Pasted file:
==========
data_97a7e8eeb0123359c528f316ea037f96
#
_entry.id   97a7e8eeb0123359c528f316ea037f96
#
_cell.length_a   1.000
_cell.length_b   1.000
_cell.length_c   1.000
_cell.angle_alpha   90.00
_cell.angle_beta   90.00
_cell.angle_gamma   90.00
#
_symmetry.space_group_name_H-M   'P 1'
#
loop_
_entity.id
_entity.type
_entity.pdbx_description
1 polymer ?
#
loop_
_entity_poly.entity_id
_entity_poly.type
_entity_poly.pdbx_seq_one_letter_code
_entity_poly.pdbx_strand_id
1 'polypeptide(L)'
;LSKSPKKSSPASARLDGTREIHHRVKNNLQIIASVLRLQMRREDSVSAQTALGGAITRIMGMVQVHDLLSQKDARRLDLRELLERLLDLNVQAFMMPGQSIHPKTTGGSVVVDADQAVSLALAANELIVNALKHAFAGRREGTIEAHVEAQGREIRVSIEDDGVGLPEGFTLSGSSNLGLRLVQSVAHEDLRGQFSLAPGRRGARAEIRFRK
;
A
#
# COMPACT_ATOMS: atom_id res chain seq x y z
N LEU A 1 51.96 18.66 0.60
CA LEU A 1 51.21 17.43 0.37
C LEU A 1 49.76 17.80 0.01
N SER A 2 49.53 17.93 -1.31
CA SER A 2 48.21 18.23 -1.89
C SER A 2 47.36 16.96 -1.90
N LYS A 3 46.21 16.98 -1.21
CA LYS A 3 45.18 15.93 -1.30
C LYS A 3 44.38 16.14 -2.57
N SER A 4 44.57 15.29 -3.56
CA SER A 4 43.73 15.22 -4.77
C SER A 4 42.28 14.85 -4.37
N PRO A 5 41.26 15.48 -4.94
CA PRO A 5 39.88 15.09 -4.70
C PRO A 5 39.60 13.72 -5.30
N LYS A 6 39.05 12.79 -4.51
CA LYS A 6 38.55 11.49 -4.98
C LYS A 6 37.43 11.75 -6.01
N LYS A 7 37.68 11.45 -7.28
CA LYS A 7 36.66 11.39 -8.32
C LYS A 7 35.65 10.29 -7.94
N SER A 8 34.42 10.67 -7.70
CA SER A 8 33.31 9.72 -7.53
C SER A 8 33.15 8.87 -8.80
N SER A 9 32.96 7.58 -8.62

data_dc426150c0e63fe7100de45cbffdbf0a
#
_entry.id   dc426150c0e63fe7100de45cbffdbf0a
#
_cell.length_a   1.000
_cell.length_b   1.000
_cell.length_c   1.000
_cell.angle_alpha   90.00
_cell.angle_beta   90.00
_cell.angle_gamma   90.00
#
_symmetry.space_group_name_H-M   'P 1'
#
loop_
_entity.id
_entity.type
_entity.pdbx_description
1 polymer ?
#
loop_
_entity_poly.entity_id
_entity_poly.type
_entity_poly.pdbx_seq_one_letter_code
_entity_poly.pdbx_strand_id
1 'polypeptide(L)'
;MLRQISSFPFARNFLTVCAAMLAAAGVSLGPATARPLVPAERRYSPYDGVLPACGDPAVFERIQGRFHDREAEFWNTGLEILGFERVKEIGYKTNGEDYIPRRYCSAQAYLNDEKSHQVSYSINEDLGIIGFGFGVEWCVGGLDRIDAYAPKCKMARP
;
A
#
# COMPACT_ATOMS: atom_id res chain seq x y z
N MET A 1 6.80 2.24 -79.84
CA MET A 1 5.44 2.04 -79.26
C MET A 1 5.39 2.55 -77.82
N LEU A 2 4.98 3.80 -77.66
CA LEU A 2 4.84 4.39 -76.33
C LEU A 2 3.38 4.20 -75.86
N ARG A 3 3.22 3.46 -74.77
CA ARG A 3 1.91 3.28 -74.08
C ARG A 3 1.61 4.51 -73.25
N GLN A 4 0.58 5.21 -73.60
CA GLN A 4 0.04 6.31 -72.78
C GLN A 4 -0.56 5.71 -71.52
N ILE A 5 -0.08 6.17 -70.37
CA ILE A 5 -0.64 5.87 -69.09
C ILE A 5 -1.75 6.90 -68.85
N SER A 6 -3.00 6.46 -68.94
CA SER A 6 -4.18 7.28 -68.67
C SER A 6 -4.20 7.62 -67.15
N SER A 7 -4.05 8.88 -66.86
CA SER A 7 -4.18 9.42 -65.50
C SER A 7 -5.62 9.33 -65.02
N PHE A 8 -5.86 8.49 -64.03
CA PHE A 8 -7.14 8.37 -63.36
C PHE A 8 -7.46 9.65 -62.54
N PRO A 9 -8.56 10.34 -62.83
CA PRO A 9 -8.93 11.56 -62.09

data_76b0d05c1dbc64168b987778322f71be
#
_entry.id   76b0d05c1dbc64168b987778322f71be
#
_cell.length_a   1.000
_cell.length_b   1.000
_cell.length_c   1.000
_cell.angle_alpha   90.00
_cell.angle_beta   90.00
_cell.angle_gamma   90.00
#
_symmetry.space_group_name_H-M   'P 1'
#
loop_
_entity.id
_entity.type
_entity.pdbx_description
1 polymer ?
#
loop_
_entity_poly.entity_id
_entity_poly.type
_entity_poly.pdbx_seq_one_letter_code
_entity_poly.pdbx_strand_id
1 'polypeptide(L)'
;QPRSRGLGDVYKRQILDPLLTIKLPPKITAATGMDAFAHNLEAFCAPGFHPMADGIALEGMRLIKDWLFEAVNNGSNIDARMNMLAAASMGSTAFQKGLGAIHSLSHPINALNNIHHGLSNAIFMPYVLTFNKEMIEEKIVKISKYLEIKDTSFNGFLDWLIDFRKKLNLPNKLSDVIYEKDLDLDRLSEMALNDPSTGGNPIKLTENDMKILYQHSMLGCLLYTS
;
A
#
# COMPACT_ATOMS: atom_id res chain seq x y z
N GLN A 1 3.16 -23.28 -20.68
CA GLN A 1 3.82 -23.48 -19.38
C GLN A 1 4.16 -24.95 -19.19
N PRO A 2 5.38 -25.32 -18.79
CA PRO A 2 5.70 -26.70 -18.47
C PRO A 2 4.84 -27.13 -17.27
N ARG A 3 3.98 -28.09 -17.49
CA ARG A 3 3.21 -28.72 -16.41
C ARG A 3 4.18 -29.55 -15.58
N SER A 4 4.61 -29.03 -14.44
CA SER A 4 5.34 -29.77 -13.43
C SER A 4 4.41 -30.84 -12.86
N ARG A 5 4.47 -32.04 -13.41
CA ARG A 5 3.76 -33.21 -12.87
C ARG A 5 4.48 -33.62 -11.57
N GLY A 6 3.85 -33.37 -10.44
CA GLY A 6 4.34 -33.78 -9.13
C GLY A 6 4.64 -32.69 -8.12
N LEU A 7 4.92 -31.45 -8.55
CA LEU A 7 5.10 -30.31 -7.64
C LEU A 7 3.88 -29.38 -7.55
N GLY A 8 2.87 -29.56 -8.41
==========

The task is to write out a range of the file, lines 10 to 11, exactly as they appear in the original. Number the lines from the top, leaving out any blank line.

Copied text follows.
_cell.angle_gamma   90.00
#